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Justin Wanek, Pang-yu Teng, Norman P Blair, Mahnaz Shahidi; Effect of Increased Vascular Endothelial Growth Factor on Inner Retinal Oxygen Delivery and Metabolism in Rats. Invest. Ophthalmol. Vis. Sci. 2014;55(13):2098.
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Increased vascular endothelial growth factor (VEGF) promotes angiogenesis and vascular permeability and plays an important role in development of retinal pathologies. Accordingly, anti-VEGF agents are an optimal treatment for neovascular aged-related macular degeneration and diabetic retinopathy. The purpose of this study is to report the effect of increased VEGF on inner retinal oxygen delivery (DO2_IR) and oxygen metabolism (MO2_IR) in rats.
Retinal vascular oxygen tension (PO2) and blood flow were measured in both eyes of 6 rats under systemic normoxia, one day following intravitreal injection of VEGF in one eye (study) and balanced salt solution in the fellow eye (control). Retinal vascular PO2 was measured in major retinal arteries (PO2A) and veins (PO2V) by phosphorescence lifetime imaging. Arterial (O2A) and venous (O2V) oxygen contents were calculated from these measurements using the hemoglobin dissociation curve. Venous blood velocity (V) was measured by fluorescent microsphere imaging and venous diameter (D) was obtained by red-free retinal imaging. DO2_IR was determined from the product of total retinal blood flow (F = πD2V/4) and O2A, while MO2_IR was calculated from the product of F and arteriovenous oxygen content difference (O2A - O2V). Retinal oxygenation parameters were compared between study and control eyes using paired Students t-test.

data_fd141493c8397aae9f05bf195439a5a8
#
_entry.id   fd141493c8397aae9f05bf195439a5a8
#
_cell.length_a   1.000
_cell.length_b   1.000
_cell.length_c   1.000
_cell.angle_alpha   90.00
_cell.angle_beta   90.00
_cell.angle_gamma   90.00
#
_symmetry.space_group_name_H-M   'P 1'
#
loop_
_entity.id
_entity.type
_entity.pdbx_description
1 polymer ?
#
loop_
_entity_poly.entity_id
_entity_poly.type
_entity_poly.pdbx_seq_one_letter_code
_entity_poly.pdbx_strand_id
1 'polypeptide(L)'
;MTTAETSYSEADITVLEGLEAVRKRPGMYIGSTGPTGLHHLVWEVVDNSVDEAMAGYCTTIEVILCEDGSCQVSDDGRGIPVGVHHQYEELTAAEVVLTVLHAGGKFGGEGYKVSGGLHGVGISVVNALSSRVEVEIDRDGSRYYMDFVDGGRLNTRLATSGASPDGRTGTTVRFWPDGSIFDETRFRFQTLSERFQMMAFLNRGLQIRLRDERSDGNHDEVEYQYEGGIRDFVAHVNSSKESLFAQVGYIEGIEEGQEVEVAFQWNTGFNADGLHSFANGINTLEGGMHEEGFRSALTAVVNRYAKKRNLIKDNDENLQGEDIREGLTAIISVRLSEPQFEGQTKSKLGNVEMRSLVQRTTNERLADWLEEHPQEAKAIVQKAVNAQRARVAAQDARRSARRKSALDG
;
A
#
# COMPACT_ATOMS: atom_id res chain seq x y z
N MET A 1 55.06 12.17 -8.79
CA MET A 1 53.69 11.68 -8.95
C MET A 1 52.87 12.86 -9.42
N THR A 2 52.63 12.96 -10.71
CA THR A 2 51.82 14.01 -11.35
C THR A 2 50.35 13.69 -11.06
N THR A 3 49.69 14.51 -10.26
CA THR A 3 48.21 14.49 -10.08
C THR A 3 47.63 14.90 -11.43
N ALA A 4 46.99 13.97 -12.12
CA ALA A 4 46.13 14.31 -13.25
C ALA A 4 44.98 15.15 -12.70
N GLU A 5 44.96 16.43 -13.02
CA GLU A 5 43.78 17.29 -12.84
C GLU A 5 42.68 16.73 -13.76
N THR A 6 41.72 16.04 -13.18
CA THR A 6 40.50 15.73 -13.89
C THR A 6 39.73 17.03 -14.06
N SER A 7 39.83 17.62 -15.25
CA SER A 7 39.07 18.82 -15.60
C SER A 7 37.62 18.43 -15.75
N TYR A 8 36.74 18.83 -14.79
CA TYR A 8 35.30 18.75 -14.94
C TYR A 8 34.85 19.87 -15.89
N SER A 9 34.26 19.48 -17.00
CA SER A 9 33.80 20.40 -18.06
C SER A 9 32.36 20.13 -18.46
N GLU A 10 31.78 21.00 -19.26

Mean PO2V and O2V were significantly higher in study eyes compared to control eyes (p ≤ 0.04), while both mean PO2A and O2A were not significantly different between study and control eyes (p ≥ 0.67). Mean D was significantly higher in study eyes (p = 0.01) and mean V was similar between study and control eyes (p = 0.61). Consequently, F was significantly higher in study eyes compared to control eyes (p = 0.02). Mean DO2_IR in study eyes (1531 ± 651 nLO2 /min, N = 6) was significantly higher than in control eyes (1026 ± 368 nLO2/min, N = 6) (p = 0.03), while mean MO2_IR was not significantly different between study eyes (555 ± 179 nLO2/min) and control eyes (499 ± 129 nLO2/min) (p = 0.36).
Administration of VEGF resulted in increased F and DO2_IR due to vasodilation, but did not affect MO2_IR. These findings may have implications in the pathophysiology and treatment of retinal diseases associated with hypoxia and increased VEGF production.
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